A study from McAfee indicates that the average consumer has over $37,000 in digital assets across several devices. What is a digital asset? This can include personal information, entertainment files, career records, and photo libraries, more and more of which are being stored online behind a password. The study had each individual assign an estimate to their digital assets, although nearly one-third of survey respondents indicated they did not use any kind of security protection at all.

Digital assets are now also frequently stored on smartphones and tablets, making threats of attack on these devices more and more popular. Malware attacks on Android devices alone have increased significantly in recent years. Consumers should be aware of the amount of information they have stored online in addition to developing a plan for its transfer, if needed.

The market is struggling to meet the needs of consumers interested in protection while enabling family members to access the data if the consumer were to pass away. Your passwords and connection information to these details should be stored securely in the event of an emergency. You can consult with your estate planning attorney to learn more about how to pass vital data on to loved ones if you pass away.

Your estate planning process should incorporate all of your assets, including digital ones. Make sure you have secured this information and generated a plan for family access down the road. Get started with your comprehensive plan today by contacting an Illinois estate planning attorney.

Estate Planning: Do You Want To Leave a Digital Fingerprint?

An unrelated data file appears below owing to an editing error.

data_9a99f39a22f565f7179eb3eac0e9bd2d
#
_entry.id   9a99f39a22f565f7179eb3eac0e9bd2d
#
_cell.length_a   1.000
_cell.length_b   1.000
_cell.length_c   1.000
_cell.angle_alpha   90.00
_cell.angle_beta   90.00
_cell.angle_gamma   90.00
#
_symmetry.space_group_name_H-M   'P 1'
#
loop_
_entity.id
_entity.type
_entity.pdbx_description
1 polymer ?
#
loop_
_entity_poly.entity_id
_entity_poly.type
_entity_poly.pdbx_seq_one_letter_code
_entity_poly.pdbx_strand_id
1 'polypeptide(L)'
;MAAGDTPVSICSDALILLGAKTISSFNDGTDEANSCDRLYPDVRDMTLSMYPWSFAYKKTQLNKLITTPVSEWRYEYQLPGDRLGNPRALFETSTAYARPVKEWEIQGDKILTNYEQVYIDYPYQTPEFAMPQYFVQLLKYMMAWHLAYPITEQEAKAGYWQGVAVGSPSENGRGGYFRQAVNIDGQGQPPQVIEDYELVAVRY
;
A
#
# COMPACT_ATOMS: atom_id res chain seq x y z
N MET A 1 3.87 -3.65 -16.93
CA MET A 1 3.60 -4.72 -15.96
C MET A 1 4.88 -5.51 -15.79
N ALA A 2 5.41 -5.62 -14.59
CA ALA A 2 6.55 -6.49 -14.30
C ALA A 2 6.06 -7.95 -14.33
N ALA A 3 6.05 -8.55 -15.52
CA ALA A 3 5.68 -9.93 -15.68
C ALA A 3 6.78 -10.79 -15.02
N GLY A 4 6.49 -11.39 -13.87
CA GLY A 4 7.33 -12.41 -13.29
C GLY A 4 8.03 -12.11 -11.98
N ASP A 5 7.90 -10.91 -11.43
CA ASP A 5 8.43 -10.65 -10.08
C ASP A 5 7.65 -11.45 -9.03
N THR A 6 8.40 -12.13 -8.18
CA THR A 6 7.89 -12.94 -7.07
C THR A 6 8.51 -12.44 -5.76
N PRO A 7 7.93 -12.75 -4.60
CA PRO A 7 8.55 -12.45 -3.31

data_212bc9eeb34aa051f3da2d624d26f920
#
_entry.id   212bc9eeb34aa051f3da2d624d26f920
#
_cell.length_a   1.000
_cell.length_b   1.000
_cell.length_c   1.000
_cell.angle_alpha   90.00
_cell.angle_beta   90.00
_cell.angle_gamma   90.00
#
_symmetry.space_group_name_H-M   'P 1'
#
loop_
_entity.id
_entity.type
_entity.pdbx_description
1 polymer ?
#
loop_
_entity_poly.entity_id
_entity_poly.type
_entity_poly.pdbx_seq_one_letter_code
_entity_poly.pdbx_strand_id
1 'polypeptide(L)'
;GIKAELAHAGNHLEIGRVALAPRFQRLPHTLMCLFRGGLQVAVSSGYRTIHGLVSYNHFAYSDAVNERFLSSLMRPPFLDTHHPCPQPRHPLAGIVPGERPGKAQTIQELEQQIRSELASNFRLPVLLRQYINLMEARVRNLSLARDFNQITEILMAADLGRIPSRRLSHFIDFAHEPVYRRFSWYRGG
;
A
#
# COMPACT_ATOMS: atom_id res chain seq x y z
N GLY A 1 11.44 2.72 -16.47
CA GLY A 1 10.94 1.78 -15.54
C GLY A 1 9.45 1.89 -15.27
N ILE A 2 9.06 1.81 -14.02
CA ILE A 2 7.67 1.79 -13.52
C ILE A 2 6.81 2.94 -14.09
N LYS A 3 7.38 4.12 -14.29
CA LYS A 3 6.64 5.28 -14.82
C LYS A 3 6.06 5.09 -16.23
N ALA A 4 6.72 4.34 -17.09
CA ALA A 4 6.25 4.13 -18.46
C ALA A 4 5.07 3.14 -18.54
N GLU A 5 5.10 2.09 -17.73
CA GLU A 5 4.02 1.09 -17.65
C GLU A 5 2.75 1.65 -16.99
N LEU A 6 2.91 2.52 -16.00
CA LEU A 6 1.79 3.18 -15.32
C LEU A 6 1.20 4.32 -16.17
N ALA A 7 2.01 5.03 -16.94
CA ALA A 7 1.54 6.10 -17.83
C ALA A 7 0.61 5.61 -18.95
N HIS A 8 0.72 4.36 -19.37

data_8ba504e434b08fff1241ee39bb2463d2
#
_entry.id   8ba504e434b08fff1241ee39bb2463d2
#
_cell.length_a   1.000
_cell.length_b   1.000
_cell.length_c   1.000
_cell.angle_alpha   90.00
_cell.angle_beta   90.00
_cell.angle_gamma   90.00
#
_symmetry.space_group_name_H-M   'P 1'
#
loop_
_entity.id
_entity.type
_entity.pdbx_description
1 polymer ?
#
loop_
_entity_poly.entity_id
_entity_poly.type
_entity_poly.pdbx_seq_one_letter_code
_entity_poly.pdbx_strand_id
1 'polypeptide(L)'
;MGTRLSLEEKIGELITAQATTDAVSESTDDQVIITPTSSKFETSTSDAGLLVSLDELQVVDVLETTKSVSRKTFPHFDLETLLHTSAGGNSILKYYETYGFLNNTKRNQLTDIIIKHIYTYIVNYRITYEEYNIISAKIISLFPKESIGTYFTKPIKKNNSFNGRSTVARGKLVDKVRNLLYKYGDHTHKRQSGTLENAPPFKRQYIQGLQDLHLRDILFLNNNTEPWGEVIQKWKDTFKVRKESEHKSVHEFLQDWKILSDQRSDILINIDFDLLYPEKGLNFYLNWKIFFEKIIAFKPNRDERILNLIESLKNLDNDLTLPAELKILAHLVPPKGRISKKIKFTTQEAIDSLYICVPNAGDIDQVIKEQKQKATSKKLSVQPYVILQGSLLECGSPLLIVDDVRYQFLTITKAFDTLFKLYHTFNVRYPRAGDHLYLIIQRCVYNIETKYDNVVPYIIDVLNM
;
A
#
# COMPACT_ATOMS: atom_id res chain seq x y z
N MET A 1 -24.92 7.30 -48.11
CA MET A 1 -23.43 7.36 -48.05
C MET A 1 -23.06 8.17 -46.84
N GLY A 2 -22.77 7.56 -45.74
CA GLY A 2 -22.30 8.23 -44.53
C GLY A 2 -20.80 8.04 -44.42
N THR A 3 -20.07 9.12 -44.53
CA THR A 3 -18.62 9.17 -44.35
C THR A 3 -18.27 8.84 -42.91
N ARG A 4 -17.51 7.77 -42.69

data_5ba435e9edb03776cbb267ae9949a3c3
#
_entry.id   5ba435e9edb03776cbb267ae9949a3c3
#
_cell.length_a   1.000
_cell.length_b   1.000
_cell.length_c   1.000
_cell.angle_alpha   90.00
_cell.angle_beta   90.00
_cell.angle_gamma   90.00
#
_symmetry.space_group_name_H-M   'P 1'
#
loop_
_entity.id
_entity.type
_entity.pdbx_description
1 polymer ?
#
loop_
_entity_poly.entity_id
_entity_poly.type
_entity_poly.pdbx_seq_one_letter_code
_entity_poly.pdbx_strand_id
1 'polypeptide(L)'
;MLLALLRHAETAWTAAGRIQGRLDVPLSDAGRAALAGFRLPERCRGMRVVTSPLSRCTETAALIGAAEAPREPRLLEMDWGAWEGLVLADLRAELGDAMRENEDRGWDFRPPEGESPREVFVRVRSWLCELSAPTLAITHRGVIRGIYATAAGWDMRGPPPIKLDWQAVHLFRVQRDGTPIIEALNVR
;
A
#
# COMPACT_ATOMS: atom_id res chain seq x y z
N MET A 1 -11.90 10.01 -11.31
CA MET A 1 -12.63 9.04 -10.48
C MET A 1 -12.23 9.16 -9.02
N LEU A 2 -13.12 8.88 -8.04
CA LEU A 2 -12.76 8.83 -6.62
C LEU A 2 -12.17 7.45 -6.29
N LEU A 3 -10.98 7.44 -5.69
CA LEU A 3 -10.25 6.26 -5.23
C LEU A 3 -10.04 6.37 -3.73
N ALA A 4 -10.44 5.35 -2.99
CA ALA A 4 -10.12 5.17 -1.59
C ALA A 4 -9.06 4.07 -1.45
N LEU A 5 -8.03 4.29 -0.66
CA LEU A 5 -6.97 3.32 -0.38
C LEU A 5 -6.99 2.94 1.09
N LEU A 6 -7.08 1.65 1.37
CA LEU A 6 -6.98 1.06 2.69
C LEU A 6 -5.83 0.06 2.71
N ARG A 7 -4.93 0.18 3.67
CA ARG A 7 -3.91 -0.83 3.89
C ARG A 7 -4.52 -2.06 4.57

Most everyone is familiar with the benefits of traditional estate planning, from articulating your desires in a living will to generating trusts or wills that explain what happens to your assets after you pass away. As people are increasingly active online, it’s necessary to think about what might happen to your digital assets after you pass away. Everything from the photos on your Facebook account to the contents of your email inbox is worth considering.

Failing to think about what should happen to your digital accounts and data after you pass away can lead to additional emotional trauma for family members in the wake of your death. Companies involved with digital data are increasingly cognizant of the role that stored information can play in family disputes or dissemination of information, which is why Google has created Inactive Account Manager.

With Google’s new tool, which just came out this spring, users can determine what happens to their data on their own terms. Using this program allows individuals to designate what will happen to any information or data connected with Google accounts- including everything from email to videos posted on YouTube.

Users can name other individuals who will be notified about account deactivation, which you can set to occur anywhere from 3-12 months after the company identifies you as “inactive”. Google will reach out one month before they official terminate your accounts, in the event that you’re traveling or otherwise around. Beneficiaries, if you name them, will receive digital links to download any information that you have previously chosen to share. This way, digital memories can be kept alive if you wish, or you can have all of the information deleted.

Other companies also offer what’s known as online safe deposit boxes, where you can store information about account sign-ins and passwords, allowing beneficiaries to get information if they want or need it.

Estate planning now reaches right into your computer screen. If you have questions about developing estate plans, contact our office today for a consultation.

 

Image courtesy of Jomphong at freedigitalphotos.net